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FTC suspends administrative challenge to Microsoft's Activision Blizzard deal

This likely means Microsoft's purchase of Activision blizzard will go through.

Danielle Riendeau, Editor-in-Chief

July 21, 2023

2 Min Read
Activision Blizzard logo on green background

As reported by The Verge, the Federal Trade Commission (FTC) is suspending its administrative challenge to Microsoft's $68.7 billion acquisition of Activision Blizzard. The decision was taken shortly after Microsoft and Activision Blizzard filed a motion asking the FTC to throw in the towel and stop trying to block the merger after multiple failed attempts.

It's important to note that the deal is not closed yet, though the FTC withdrawing its in-house challenge is a huge boon to Microsoft. According to The Verge, The FTC is still appealing the preliminary injunction denial.

As reported earlier today, Microsoft extended its merger deadline until October 18 of this year to deal with any remaining issues from regulators.

"We will honor all commitments agreed upon with the EC and other regulators and continue to work with the Competition and Markets Authority (CMA) on the issues raised in the UK," said Microsoft president Brad Smith in a statement. "We are confident about our prospects for getting this deal across the finish line."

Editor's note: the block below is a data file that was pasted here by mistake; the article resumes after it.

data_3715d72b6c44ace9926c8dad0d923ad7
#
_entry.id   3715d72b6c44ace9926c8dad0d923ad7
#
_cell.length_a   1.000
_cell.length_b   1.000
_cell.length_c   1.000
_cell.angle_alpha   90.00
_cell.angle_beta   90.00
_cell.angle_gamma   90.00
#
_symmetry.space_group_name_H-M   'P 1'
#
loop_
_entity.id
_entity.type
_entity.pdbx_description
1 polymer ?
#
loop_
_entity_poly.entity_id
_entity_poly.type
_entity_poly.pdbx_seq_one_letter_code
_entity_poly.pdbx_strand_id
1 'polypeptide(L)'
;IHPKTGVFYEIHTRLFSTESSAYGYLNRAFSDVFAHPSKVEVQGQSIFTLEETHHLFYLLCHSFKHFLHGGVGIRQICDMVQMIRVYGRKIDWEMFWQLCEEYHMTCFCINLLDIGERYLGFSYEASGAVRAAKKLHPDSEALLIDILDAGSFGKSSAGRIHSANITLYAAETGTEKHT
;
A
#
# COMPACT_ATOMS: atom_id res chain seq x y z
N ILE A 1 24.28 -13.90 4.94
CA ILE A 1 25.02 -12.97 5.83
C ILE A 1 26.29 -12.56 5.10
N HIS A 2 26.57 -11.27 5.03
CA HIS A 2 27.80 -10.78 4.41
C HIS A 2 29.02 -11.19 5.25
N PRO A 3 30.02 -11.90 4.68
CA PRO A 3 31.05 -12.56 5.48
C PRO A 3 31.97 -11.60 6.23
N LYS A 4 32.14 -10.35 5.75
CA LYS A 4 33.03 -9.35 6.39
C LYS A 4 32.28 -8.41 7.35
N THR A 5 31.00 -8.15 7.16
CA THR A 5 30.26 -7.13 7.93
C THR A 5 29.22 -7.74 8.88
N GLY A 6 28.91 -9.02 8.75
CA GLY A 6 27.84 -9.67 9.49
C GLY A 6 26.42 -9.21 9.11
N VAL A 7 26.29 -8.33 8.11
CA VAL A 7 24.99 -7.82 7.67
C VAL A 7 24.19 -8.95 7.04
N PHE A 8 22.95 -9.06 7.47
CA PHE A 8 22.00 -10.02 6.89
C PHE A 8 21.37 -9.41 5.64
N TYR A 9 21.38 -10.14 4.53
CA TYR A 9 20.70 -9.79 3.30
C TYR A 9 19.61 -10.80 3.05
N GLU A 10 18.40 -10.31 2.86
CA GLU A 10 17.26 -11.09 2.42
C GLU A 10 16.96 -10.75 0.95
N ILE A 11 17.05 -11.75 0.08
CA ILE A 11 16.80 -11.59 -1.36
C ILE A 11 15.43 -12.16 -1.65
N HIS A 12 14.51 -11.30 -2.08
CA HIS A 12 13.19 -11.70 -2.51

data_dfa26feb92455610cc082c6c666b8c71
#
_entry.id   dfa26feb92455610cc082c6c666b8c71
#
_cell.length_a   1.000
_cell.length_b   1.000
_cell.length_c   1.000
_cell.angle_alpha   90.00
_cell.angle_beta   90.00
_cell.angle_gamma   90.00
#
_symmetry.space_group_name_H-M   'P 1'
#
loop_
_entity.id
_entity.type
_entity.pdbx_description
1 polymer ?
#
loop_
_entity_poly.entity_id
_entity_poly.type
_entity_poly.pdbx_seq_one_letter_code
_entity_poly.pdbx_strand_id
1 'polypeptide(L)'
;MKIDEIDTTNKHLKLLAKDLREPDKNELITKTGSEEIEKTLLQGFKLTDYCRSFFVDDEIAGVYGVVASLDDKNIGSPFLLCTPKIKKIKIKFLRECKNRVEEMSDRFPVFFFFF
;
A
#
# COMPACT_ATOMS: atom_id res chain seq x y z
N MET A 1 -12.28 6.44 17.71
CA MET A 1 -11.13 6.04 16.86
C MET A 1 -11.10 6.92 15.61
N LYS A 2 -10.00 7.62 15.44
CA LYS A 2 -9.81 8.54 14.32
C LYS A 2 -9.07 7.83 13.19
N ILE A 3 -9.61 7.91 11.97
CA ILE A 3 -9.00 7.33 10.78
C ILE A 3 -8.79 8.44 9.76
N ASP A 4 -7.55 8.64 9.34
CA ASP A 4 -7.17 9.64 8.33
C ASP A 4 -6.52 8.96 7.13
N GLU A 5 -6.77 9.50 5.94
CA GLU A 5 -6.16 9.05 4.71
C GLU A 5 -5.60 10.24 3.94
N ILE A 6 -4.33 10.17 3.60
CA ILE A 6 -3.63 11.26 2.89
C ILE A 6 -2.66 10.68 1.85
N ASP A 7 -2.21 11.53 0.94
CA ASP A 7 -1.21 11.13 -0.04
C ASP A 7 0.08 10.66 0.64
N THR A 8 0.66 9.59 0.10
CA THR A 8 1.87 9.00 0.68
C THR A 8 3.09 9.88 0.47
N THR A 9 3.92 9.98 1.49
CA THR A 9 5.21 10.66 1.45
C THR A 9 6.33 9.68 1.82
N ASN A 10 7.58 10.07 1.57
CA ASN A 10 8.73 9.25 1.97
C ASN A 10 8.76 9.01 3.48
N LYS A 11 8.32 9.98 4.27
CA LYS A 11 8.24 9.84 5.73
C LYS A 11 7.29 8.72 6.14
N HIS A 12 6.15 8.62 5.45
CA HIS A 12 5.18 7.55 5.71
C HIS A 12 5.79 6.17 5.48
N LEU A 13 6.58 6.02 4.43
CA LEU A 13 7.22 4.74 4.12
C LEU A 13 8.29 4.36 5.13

Another FTC hurdle is out of the way for Microsoft and Activision Blizzard, but what about the CMA?

The other major hurdle still standing in place is the Competition and Markets Authority (CMA) ban in the UK. In our story earlier in the month, we noted that the CMA is the biggest obstacle currently in place, with the regulator implementing an interim ban to prevent both publishers from acquiring one another without express permission.

Both companies are currently working to appeal the original block from the CMA, and remain in discussions with the regulator over concessions that might seal approval in the UK. Activision CEO Bobby Kotick noted in a statement the two would "work with UK regulators to address any remaining concerns so our merger can quickly close."

Check out our ongoing coverage here for more details on the proposed acquisition (and all of the decidedly juicy backstory).

About the Author(s)

Danielle Riendeau

Editor-in-Chief, GameDeveloper.com

Danielle is the editor-in-chief of Game Developer, with previous editorial posts at Fanbyte, VICE, and Polygon. She’s also a lecturer in game design at the Berklee College of Music, and a hobbyist game developer in her spare time.

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